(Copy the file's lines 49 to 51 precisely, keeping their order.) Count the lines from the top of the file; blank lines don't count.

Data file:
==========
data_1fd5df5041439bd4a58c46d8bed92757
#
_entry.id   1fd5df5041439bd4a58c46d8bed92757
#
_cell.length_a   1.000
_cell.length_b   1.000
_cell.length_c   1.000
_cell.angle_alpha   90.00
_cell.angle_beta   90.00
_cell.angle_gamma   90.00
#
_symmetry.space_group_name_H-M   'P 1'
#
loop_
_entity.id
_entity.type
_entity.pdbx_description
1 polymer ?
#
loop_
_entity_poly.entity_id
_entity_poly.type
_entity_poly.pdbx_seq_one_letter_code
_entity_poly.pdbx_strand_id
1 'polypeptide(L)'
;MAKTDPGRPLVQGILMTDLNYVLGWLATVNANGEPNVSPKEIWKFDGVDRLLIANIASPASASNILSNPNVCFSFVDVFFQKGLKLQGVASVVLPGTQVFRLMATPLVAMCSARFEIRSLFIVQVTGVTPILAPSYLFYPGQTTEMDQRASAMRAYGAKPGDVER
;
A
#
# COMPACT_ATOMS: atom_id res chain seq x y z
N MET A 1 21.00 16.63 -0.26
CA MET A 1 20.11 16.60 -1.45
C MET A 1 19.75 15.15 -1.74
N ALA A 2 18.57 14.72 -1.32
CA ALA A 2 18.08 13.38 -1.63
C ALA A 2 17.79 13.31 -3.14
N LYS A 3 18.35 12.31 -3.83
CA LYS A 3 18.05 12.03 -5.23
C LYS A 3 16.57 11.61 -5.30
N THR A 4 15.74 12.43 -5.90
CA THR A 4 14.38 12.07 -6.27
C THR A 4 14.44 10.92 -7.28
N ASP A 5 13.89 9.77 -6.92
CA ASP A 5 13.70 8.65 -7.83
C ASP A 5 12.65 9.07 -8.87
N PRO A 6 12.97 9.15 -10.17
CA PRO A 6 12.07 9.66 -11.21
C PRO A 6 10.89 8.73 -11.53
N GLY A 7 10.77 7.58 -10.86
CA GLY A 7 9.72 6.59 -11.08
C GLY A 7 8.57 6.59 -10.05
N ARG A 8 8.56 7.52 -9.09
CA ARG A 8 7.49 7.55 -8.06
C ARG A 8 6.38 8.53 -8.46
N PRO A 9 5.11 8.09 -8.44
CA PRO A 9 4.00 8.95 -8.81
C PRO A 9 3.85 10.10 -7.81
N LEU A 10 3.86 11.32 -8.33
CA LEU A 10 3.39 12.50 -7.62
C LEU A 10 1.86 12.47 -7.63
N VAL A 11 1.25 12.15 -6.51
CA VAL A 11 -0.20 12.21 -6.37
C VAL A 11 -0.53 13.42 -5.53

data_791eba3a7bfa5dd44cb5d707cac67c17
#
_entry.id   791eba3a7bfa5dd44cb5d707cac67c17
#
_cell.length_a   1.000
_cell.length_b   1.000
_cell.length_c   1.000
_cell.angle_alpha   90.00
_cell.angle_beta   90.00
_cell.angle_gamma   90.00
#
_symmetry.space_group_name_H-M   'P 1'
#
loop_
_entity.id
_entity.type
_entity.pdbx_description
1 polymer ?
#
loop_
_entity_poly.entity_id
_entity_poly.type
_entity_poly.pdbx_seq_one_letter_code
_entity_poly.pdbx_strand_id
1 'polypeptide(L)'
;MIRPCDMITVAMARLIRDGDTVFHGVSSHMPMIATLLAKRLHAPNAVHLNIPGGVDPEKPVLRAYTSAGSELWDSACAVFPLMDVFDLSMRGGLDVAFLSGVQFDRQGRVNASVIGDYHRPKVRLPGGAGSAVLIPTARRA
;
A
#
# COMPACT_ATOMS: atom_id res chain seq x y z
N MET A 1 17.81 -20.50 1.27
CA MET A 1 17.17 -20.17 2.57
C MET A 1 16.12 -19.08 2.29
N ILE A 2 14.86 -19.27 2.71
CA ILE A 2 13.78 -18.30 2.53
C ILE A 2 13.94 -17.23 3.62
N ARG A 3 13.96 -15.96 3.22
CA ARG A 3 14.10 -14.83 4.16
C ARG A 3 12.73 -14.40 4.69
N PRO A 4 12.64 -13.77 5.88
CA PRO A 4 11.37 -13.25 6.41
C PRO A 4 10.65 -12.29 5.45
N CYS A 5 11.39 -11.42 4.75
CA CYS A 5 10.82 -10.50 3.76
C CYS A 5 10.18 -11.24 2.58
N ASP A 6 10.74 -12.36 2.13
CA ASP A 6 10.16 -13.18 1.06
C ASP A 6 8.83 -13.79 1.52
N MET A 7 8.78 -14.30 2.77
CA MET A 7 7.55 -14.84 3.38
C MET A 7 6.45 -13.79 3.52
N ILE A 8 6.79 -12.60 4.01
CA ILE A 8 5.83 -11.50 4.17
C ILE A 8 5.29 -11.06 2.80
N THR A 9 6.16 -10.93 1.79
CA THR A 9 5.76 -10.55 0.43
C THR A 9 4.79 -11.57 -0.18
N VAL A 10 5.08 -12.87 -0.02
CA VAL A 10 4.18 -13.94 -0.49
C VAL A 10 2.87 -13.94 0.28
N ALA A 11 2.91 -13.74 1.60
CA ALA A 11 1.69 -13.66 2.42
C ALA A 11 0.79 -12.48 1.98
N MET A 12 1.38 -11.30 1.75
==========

N GLY A 7 10.77 7.58 -10.86
CA GLY A 7 9.72 6.59 -11.08
C GLY A 7 8.57 6.59 -10.05